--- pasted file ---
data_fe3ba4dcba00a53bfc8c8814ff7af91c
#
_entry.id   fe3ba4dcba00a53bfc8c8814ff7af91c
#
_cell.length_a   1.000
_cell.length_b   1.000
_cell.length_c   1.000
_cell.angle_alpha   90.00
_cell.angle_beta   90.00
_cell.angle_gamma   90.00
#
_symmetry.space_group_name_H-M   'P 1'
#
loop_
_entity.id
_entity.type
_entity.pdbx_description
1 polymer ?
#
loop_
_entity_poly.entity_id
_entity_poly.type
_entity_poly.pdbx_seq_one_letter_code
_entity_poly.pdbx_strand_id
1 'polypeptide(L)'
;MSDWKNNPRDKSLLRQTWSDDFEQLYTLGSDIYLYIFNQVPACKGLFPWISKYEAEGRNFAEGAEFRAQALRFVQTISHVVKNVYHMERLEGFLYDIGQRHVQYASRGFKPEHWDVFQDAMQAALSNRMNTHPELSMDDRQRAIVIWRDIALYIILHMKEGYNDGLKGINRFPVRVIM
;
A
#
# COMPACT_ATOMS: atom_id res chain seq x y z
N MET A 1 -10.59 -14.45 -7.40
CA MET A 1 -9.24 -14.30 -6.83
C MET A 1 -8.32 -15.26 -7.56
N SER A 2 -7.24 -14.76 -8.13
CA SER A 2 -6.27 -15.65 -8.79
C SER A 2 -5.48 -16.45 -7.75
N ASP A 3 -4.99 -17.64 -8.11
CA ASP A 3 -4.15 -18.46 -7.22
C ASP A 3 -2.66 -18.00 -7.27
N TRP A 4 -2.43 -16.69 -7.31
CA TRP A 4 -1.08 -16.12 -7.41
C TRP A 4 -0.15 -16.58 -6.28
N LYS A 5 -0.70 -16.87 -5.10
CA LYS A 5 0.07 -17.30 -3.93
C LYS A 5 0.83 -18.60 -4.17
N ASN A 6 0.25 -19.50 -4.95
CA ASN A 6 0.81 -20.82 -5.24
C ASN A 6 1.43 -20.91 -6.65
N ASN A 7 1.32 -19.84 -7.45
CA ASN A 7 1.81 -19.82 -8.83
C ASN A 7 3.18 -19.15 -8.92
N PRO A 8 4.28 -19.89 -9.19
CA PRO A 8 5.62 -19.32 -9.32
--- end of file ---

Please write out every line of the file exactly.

data_fe3ba4dcba00a53bfc8c8814ff7af91c
#
_entry.id   fe3ba4dcba00a53bfc8c8814ff7af91c
#
_cell.length_a   1.000
_cell.length_b   1.000
_cell.length_c   1.000
_cell.angle_alpha   90.00
_cell.angle_beta   90.00
_cell.angle_gamma   90.00
#
_symmetry.space_group_name_H-M   'P 1'
#
loop_
_entity.id
_entity.type
_entity.pdbx_description
1 polymer ?
#
loop_
_entity_poly.entity_id
_entity_poly.type
_entity_poly.pdbx_seq_one_letter_code
_entity_poly.pdbx_strand_id
1 'polypeptide(L)'
;MSDWKNNPRDKSLLRQTWSDDFEQLYTLGSDIYLYIFNQVPACKGLFPWISKYEAEGRNFAEGAEFRAQALRFVQTISHVVKNVYHMERLEGFLYDIGQRHVQYASRGFKPEHWDVFQDAMQAALSNRMNTHPELSMDDRQRAIVIWRDIALYIILHMKEGYNDGLKGINRFPVRVIM
;
A
#
# COMPACT_ATOMS: atom_id res chain seq x y z
N MET A 1 -10.59 -14.45 -7.40
CA MET A 1 -9.24 -14.30 -6.83
C MET A 1 -8.32 -15.26 -7.56
N SER A 2 -7.24 -14.76 -8.13
CA SER A 2 -6.27 -15.65 -8.79
C SER A 2 -5.48 -16.45 -7.75
N ASP A 3 -4.99 -17.64 -8.11
CA ASP A 3 -4.15 -18.46 -7.22
C ASP A 3 -2.66 -18.00 -7.27
N TRP A 4 -2.43 -16.69 -7.31
CA TRP A 4 -1.08 -16.12 -7.41
C TRP A 4 -0.15 -16.58 -6.28
N LYS A 5 -0.70 -16.87 -5.10
CA LYS A 5 0.07 -17.30 -3.93
C LYS A 5 0.83 -18.60 -4.17
N ASN A 6 0.25 -19.50 -4.95
CA ASN A 6 0.81 -20.82 -5.24
C ASN A 6 1.43 -20.91 -6.65
N ASN A 7 1.32 -19.84 -7.45
CA ASN A 7 1.81 -19.82 -8.83
C ASN A 7 3.18 -19.15 -8.92
N PRO A 8 4.28 -19.89 -9.19
CA PRO A 8 5.62 -19.32 -9.32